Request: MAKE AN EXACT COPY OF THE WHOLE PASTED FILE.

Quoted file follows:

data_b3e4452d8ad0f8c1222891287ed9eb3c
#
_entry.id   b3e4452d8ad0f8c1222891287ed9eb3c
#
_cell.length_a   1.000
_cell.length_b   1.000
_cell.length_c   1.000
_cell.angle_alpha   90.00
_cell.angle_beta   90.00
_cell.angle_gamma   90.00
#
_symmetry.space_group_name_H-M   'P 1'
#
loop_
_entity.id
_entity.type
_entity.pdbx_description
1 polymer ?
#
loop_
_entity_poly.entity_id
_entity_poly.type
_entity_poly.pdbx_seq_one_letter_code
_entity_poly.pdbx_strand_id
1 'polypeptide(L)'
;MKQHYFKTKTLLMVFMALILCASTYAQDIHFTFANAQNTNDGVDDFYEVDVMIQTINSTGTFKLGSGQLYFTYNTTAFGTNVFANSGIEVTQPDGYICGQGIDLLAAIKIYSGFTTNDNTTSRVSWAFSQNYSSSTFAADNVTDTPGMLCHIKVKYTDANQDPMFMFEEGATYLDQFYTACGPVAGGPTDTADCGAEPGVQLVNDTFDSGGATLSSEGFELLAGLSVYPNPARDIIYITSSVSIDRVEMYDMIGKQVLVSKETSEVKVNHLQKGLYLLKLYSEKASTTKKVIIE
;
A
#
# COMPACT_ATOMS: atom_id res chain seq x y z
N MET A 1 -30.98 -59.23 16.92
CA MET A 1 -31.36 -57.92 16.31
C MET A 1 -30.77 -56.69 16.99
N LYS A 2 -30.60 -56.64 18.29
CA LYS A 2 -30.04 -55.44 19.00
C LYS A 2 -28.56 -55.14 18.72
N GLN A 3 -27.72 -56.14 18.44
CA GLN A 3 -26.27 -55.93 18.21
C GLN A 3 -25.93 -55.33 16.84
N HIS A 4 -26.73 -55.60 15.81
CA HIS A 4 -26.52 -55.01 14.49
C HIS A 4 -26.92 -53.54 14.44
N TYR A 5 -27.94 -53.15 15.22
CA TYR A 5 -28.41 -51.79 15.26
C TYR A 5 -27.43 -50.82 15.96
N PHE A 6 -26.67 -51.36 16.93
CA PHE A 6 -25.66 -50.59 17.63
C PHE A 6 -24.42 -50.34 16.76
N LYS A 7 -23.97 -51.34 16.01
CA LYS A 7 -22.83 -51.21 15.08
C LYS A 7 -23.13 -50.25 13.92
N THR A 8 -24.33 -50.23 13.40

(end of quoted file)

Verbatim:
data_b3e4452d8ad0f8c1222891287ed9eb3c
#
_entry.id   b3e4452d8ad0f8c1222891287ed9eb3c
#
_cell.length_a   1.000
_cell.length_b   1.000
_cell.length_c   1.000
_cell.angle_alpha   90.00
_cell.angle_beta   90.00
_cell.angle_gamma   90.00
#
_symmetry.space_group_name_H-M   'P 1'
#
loop_
_entity.id
_entity.type
_entity.pdbx_description
1 polymer ?
#
loop_
_entity_poly.entity_id
_entity_poly.type
_entity_poly.pdbx_seq_one_letter_code
_entity_poly.pdbx_strand_id
1 'polypeptide(L)'
;MKQHYFKTKTLLMVFMALILCASTYAQDIHFTFANAQNTNDGVDDFYEVDVMIQTINSTGTFKLGSGQLYFTYNTTAFGTNVFANSGIEVTQPDGYICGQGIDLLAAIKIYSGFTTNDNTTSRVSWAFSQNYSSSTFAADNVTDTPGMLCHIKVKYTDANQDPMFMFEEGATYLDQFYTACGPVAGGPTDTADCGAEPGVQLVNDTFDSGGATLSSEGFELLAGLSVYPNPARDIIYITSSVSIDRVEMYDMIGKQVLVSKETSEVKVNHLQKGLYLLKLYSEKASTTKKVIIE
;
A
#
# COMPACT_ATOMS: atom_id res chain seq x y z
N MET A 1 -30.98 -59.23 16.92
CA MET A 1 -31.36 -57.92 16.31
C MET A 1 -30.77 -56.69 16.99
N LYS A 2 -30.60 -56.64 18.29
CA LYS A 2 -30.04 -55.44 19.00
C LYS A 2 -28.56 -55.14 18.72
N GLN A 3 -27.72 -56.14 18.44
CA GLN A 3 -26.27 -55.93 18.21
C GLN A 3 -25.93 -55.33 16.84
N HIS A 4 -26.73 -55.60 15.81
CA HIS A 4 -26.52 -55.01 14.49
C HIS A 4 -26.92 -53.54 14.44
N TYR A 5 -27.94 -53.15 15.22
CA TYR A 5 -28.41 -51.79 15.26
C TYR A 5 -27.43 -50.82 15.96
N PHE A 6 -26.67 -51.36 16.93
CA PHE A 6 -25.66 -50.59 17.63
C PHE A 6 -24.42 -50.34 16.76
N LYS A 7 -23.97 -51.34 16.01
CA LYS A 7 -22.83 -51.21 15.08
C LYS A 7 -23.13 -50.25 13.92
N THR A 8 -24.33 -50.23 13.40